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Louisville Metro Council committee advances ordinance to temporarily ban new Airbnbs, other short-term rentals

A couple of houses in Louisville's Highlands area, a common location for short-term rentals in the city.
Jacob Munoz
Houses in Louisville's Highlands area, a common location for short-term rentals in the city.

Members of the planning and zoning committee voted 5-3 Tuesday on an ordinance that would stop new short-term rental applications. It comes as city planners work on suggestions to change laws surrounding the rentals.

In November, Metro Council passed a resolution directing the city’s planning and design agency to review the effectiveness of current short-term rental policies.

City planners released their initial recommendations last week. The suggestions include:

  • Requiring residents to live at their units for six months before applying for an owner-occupied rental application
  • Raising the annual $100 rental registration fee
  • Requiring rental owners to apply for conditional-use permits if they assign hosts to oversee their units

The current local law requires owners to get conditional-use permits if a rental unit is neither an owner’s nor host’s primary residence, or if the rental unit is located in the Old Louisville or Limerick neighborhoods.
But as the process for changing the rules proceeds — city planners are currently seeking public comment — several Metro Council members are pushing for a temporary moratorium on new short-term rental applications.

The ordinance under consideration was originally limited to three neighborhoods. But after council members considered including more and more neighborhoods, committee members passed an amendment to expand its reach throughout the city.

Democrat Jecorey Arthur, who represents District 4, is the original sponsor. He said there has been a high concentration of short-term rentals in his district’s neighborhoods, which are in and near the Central Business District, and that they’re taking away from Louisville’s available housing stock.

He said he knows of residents in Phoenix Hill and Butchertown who moved away because of Airbnbs and other short-term rentals.

“You can't have a neighborhood without neighbors, and short-term rentals take away the possibility of having those neighbors,” he said.

The ordinance could be passed by the full Metro Council as early as next week. If approved, the moratorium would last up to six months or until council members accept new rental regulations sent by the city’s planning commission, whichever comes first.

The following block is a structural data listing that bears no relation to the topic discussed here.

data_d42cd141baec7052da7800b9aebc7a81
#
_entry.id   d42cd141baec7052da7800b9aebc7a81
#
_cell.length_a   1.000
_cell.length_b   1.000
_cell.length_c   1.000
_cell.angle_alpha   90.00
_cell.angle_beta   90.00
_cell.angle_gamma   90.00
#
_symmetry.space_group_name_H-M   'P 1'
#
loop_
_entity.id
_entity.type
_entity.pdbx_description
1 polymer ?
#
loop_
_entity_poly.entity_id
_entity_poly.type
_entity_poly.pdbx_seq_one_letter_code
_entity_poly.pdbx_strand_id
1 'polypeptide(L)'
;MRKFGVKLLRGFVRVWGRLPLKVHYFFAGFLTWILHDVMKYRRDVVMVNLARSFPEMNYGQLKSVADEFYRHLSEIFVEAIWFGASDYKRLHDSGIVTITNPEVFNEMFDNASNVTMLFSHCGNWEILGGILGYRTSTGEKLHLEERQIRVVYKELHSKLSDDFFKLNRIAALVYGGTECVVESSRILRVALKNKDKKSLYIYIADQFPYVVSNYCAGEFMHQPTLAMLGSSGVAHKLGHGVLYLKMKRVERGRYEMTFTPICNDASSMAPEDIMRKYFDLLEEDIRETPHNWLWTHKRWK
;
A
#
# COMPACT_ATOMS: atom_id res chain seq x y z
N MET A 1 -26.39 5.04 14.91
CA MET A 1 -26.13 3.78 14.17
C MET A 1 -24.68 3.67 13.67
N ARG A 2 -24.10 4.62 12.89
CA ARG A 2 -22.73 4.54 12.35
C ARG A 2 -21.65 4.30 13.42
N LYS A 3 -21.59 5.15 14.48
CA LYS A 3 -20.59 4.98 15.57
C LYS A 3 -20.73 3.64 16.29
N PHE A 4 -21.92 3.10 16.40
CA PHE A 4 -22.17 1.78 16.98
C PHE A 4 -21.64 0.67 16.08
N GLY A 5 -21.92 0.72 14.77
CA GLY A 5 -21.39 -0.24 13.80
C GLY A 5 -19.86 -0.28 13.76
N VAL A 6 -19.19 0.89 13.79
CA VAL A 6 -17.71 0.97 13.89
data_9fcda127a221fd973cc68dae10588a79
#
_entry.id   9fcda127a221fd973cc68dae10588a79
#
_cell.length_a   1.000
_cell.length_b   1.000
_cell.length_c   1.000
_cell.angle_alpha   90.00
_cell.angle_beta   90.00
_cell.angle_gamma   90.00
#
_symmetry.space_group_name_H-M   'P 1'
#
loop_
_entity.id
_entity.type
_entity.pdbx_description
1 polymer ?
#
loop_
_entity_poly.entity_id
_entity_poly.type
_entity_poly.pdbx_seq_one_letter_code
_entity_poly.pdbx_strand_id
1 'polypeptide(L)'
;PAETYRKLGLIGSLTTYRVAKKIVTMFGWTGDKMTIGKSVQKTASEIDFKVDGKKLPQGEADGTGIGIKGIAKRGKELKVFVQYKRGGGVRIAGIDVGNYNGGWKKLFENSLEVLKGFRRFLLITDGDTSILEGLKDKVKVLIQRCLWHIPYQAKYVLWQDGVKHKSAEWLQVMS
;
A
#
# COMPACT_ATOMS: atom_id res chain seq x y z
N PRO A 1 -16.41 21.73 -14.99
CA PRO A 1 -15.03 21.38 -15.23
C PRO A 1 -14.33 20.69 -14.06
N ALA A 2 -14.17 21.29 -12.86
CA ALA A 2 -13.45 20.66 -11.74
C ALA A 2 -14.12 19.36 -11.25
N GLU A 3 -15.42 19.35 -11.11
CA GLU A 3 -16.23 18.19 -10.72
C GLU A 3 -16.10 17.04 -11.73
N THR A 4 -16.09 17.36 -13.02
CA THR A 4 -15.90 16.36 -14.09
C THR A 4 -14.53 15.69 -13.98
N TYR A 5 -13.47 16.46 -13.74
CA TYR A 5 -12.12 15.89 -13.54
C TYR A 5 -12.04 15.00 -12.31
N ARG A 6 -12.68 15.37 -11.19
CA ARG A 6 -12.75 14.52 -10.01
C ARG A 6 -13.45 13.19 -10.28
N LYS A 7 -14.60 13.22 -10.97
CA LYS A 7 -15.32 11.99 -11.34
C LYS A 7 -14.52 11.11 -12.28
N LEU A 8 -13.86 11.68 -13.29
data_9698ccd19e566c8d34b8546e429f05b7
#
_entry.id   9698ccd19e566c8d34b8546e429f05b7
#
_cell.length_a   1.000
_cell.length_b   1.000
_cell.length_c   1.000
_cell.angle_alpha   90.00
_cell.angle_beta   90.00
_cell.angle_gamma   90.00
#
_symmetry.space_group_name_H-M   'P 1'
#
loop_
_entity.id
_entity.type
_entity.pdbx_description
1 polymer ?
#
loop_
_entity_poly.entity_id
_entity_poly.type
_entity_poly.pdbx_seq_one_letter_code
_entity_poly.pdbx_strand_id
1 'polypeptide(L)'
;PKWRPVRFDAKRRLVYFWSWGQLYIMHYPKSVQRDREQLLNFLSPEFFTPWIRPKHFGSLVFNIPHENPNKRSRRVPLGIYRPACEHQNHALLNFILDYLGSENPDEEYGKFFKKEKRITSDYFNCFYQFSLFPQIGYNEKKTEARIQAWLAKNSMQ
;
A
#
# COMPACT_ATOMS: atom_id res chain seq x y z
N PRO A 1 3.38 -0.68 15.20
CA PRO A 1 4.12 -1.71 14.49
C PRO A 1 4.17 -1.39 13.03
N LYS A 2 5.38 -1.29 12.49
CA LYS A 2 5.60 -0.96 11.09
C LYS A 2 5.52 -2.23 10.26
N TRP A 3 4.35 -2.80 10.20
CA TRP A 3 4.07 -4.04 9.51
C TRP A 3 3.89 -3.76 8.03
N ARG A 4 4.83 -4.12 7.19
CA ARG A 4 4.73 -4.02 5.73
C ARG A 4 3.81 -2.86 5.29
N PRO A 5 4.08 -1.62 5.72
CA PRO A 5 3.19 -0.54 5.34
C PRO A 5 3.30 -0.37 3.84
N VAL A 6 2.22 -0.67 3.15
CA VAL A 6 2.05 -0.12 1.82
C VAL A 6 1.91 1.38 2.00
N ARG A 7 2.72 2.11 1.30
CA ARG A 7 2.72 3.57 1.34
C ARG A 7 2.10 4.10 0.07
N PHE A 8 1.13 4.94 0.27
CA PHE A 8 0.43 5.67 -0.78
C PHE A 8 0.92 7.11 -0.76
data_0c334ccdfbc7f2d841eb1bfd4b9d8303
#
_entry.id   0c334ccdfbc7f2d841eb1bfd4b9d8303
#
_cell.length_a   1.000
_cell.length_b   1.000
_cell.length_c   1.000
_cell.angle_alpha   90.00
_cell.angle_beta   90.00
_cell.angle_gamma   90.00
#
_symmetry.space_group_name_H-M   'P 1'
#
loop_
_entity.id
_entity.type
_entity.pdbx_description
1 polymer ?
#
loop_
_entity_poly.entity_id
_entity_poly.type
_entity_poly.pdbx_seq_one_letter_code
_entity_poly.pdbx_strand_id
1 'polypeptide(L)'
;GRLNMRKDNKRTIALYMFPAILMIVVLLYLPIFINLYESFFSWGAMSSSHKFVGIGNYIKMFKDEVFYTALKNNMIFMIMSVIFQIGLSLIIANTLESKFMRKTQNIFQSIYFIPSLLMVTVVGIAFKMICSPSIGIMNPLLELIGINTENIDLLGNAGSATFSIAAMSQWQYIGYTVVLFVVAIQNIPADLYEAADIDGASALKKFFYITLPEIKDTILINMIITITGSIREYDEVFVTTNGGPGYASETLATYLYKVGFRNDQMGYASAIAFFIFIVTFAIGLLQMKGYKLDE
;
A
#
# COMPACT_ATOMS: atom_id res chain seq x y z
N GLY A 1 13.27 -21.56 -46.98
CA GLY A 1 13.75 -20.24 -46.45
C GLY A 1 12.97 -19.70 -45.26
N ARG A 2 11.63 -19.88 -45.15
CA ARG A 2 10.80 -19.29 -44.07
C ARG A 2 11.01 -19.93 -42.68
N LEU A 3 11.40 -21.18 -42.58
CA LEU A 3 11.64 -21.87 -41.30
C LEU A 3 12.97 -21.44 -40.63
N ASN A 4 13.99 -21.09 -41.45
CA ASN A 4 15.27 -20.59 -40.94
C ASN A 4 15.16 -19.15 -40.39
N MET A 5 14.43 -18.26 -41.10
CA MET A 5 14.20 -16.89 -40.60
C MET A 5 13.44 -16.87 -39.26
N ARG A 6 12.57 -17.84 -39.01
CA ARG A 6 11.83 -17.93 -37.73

It would not affect short-term rental applications already being processed or existing rentals that need to be renewed.

According to city data, there are about 1,100 short-term rentals registered in Louisville. Using neighborhood data analysis provided by Metro United Way and the Kentucky State Data Center, LPM News determined that areas with the highest numbers of short-term rentals also had more renter-occupied units than owner-occupied units.

The planning and zoning committee’s vote on Tuesday was split along party lines. Republicans who voted against the ordinance criticized its potential impact on business opportunities and property rights.

Metro Council Republicans represent areas outside the city’s urban core where there are fewer short-term rentals. They hold nine of the body’s 26 seats.

Democrat Ben Reno-Weber represents District 8, which includes the Highlands neighborhoods. He voted in favor of the proposed temporary ban and highlighted existing problems, like unregistered rental units and large companies buying up properties.

“The moratorium is intended to just make sure that we don't have people taking advantage of that system while we get the things that we, I think, collectively mostly agree on,” he said.

After the ordinance’s passage, an Airbnb spokesperson said in a written statement that representatives for the company recently met with council members and shared their concerns about the ordinance.

“The moratorium ultimately takes time away from city staff members who are working to develop new rules. We look forward to continuing to work with the City Council and the Planning and Zoning department to update existing rules to allow residents to benefit from the local tourism economy,” she wrote.

The city’s public comment period is open until mid-June.

Jacob is LPM's Business and Development Reporter. Email Jacob at jmunoz@lpm.org.

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